Similarly a more experienced teacher who has good command of her pedagogy need not write down every aspect of a lesson to demonstrate good planning where a newer teacher might need some prompts. It’s like going to a good friend’s house who has just moved upstate. The first visit you put his address in MapQuest and follow the detailed turns. By the fifth visit you’ve figured out shortcuts and don’t need a map.

Lesson planning is essential to effective teaching. Danielson recognizes this in Domain 1. But evidence of good lesson planning is how the lesson is preformed, not in a piece of paper a supervisor must rate you on.

Under Danielson 2 out of our 22 rated components specifically deal with the lesson plan, component 1e and 1f. Under component 1e, the lesson plan is mentioned as part of a teacher’s design for coherent instruction. Here a highly effective teacher will have a lesson plan that “clearly indicates the concepts taught in the last few lessons” and that “the teacher plans for his students to link the current lesson outcomes to those they previously learned." An effective teacher “reviews lesson plans with her principal; they are well structured, with pacing times and activities clearly indicated.” An ineffective “teacher’s lesson plans are written on sticky notes in his grade book.” Source:  Danielson 2013 Rubric-Adapted to New York Department of Education Framework for Teaching Components.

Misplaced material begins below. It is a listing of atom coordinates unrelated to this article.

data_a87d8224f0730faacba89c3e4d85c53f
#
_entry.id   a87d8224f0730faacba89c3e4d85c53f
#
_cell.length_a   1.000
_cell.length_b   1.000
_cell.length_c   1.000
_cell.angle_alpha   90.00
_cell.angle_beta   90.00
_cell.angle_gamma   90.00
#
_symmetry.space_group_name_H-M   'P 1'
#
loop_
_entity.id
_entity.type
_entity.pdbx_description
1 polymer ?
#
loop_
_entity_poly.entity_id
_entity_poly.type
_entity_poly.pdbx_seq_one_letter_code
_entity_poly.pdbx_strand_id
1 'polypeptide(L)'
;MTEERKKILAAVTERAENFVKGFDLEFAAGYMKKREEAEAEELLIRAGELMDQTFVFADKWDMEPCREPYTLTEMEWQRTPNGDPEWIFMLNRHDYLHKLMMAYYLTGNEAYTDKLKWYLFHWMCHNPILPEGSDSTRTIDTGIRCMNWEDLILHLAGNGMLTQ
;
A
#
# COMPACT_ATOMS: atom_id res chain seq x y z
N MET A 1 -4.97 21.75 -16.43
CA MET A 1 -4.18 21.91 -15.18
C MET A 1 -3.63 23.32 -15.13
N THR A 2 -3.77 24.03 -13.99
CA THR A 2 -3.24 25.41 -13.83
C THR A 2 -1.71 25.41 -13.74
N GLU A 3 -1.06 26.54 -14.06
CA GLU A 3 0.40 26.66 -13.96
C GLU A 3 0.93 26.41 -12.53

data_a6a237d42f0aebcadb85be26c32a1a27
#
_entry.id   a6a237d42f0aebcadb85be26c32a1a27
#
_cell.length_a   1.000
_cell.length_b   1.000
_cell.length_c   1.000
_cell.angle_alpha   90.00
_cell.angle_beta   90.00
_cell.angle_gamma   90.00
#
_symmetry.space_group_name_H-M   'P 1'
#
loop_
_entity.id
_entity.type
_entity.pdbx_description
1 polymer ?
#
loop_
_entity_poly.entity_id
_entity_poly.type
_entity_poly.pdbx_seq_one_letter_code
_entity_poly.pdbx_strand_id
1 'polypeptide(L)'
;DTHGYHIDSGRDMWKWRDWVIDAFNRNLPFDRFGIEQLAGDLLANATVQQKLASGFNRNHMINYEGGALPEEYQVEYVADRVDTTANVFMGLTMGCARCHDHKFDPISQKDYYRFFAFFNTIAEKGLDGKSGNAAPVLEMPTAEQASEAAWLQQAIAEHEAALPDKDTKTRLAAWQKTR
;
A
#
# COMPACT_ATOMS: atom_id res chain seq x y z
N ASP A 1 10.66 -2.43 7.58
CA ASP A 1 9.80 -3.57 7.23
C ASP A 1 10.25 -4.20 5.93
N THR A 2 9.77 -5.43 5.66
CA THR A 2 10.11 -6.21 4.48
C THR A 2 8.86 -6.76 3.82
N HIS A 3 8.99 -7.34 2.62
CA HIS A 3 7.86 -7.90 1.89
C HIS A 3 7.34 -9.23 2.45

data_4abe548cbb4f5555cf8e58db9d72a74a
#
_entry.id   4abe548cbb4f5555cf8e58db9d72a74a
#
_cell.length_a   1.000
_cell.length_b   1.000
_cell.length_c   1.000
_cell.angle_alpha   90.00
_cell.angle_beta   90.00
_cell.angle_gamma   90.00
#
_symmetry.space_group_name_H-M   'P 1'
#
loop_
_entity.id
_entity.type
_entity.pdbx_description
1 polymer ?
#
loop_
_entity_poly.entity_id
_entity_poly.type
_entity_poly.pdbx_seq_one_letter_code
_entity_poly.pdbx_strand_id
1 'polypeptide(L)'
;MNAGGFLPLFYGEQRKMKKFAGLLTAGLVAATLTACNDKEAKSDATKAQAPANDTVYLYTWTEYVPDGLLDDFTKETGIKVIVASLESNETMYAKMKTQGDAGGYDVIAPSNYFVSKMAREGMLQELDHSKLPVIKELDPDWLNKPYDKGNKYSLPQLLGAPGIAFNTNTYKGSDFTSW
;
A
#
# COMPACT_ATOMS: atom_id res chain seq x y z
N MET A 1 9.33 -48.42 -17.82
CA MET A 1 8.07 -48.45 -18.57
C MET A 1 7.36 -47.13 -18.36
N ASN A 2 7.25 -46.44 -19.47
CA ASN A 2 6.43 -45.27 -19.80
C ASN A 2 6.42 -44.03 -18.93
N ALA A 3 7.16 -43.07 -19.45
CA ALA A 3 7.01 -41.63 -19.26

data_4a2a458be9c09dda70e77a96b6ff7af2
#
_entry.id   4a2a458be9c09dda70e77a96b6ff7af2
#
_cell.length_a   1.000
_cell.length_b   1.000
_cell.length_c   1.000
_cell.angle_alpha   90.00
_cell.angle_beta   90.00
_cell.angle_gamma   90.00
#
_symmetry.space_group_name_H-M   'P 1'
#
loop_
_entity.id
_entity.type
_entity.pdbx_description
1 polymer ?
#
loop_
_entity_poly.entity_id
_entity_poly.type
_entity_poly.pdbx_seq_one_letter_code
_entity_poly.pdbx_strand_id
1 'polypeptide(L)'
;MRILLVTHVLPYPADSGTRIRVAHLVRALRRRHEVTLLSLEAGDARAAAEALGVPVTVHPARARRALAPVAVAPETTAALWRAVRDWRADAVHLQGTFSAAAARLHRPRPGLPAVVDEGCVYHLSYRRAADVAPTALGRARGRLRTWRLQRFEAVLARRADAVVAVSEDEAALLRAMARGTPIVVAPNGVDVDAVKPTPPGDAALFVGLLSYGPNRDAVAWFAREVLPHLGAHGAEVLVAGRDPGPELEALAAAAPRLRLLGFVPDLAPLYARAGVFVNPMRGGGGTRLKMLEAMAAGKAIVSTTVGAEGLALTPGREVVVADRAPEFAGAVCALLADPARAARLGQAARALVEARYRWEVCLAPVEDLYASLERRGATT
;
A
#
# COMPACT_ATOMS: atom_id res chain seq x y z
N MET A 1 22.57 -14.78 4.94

Similarly, component 1f, designing student assessments, appears to evaluate a lesson plan based on how well it “indicates correspondence between assessments and instructional outcomes.”

To be clear, both before King and Danielson and after King and Danielson you need a plan. It’s just now the plan is not for the teacher and it doesn’t matter how many times you’ve driven to your friend’s house; you better have a copy of the turn by turn directions or you may be rated ineffective.


Long Island Principal Carol Burris has examined Commissioner John King's ruling on NYC teacher evaluations and found it does not follow the law.